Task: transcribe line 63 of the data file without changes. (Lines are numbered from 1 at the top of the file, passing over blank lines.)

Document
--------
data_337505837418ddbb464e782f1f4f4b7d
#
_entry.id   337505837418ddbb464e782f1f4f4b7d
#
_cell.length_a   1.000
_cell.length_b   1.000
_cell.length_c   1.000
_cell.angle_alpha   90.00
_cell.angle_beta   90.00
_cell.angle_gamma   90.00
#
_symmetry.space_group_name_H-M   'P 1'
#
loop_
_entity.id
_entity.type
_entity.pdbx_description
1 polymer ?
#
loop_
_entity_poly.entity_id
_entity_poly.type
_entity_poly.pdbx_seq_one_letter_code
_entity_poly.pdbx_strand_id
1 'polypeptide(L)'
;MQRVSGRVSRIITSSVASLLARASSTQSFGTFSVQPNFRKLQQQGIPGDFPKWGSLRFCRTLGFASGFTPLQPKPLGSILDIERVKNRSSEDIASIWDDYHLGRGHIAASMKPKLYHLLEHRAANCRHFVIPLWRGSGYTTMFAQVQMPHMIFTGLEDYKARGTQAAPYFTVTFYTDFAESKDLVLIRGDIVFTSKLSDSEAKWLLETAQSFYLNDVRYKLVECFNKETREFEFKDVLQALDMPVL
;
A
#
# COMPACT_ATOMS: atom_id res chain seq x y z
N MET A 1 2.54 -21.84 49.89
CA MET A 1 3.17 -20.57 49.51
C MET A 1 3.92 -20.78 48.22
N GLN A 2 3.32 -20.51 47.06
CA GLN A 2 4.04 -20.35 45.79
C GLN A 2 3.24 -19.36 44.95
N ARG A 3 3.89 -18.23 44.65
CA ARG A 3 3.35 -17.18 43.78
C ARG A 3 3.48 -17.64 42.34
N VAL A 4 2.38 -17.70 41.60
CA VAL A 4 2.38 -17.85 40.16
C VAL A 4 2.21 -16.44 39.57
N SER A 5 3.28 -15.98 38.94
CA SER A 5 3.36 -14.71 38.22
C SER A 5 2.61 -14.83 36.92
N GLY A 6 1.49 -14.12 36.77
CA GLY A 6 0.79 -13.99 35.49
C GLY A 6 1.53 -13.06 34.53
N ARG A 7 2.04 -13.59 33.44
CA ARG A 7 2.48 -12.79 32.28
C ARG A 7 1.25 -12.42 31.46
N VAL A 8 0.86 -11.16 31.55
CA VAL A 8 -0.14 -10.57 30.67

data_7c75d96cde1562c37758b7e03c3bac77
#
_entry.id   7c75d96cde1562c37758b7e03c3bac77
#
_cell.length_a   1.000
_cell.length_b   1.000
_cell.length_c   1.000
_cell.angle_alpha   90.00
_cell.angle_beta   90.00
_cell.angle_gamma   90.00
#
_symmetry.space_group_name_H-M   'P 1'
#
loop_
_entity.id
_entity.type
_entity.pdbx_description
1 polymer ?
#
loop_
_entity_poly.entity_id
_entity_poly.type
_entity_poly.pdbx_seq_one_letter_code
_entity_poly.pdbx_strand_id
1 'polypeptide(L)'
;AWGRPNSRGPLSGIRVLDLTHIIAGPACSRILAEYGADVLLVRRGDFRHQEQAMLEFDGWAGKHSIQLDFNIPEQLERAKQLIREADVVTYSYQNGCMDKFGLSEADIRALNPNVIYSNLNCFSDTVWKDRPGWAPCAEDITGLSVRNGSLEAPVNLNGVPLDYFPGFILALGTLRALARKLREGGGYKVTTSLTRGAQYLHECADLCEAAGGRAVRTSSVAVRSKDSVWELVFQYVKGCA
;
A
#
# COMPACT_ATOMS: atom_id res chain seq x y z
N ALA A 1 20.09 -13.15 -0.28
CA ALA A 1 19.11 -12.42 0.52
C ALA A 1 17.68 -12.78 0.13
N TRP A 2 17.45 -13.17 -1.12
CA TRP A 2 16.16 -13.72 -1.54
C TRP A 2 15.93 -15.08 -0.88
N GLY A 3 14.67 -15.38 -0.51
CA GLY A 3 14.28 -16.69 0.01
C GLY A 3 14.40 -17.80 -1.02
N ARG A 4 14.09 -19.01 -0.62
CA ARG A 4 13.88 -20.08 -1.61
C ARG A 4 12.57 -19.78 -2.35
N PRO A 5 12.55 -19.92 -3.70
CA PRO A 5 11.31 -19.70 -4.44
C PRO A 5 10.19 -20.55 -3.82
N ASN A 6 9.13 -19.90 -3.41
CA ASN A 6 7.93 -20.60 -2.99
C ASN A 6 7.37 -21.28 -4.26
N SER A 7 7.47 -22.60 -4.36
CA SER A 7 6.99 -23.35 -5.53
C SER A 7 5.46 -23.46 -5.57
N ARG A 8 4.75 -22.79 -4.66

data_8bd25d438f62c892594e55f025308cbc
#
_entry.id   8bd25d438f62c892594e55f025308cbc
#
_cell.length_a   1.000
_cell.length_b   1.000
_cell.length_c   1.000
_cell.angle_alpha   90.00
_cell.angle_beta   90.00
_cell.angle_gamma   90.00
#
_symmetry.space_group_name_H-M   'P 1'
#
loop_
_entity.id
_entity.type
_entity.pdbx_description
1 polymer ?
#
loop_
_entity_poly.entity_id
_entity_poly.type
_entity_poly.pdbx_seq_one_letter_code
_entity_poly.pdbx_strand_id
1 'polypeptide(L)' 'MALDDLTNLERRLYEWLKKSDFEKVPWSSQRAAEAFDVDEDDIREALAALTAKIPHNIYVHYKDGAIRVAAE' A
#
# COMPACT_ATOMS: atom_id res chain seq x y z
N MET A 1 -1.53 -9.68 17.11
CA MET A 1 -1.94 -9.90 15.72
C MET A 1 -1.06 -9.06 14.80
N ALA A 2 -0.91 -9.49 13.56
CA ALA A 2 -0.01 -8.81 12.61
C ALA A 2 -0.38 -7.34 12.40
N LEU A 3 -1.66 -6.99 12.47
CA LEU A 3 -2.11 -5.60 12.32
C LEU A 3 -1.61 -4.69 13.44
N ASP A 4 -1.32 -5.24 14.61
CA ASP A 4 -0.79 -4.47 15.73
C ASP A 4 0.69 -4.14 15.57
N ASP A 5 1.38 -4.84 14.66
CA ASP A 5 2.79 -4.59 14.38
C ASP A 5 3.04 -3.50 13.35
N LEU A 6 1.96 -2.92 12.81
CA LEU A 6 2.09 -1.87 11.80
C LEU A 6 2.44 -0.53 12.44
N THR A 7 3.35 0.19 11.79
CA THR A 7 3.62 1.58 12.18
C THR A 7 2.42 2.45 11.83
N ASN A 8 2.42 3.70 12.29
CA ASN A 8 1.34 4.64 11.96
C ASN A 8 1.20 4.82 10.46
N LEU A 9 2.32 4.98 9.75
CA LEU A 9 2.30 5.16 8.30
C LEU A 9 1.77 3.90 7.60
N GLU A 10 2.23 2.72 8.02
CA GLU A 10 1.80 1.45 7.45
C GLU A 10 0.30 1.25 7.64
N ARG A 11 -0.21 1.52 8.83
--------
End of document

_cell.angle_gamma   90.00